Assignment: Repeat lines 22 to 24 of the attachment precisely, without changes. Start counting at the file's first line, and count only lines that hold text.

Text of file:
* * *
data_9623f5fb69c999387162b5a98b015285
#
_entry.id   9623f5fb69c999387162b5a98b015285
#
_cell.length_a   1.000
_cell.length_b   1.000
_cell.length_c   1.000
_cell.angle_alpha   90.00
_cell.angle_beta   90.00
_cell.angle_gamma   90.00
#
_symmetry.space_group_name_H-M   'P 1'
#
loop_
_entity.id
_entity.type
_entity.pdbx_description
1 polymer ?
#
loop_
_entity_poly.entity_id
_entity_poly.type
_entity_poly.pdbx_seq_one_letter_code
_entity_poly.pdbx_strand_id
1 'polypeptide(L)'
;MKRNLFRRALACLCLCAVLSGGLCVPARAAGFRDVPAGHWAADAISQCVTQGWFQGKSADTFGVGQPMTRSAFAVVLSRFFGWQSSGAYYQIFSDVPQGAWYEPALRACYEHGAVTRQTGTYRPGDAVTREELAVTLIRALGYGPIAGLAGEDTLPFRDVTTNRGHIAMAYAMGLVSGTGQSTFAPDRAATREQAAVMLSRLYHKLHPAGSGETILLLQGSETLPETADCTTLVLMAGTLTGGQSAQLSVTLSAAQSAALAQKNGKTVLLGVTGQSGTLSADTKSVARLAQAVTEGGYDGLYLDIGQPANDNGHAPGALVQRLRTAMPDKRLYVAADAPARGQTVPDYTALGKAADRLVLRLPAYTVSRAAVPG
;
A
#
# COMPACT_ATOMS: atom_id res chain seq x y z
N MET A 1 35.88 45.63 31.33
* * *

_entity_poly.type
_entity_poly.pdbx_seq_one_letter_code
_entity_poly.pdbx_strand_id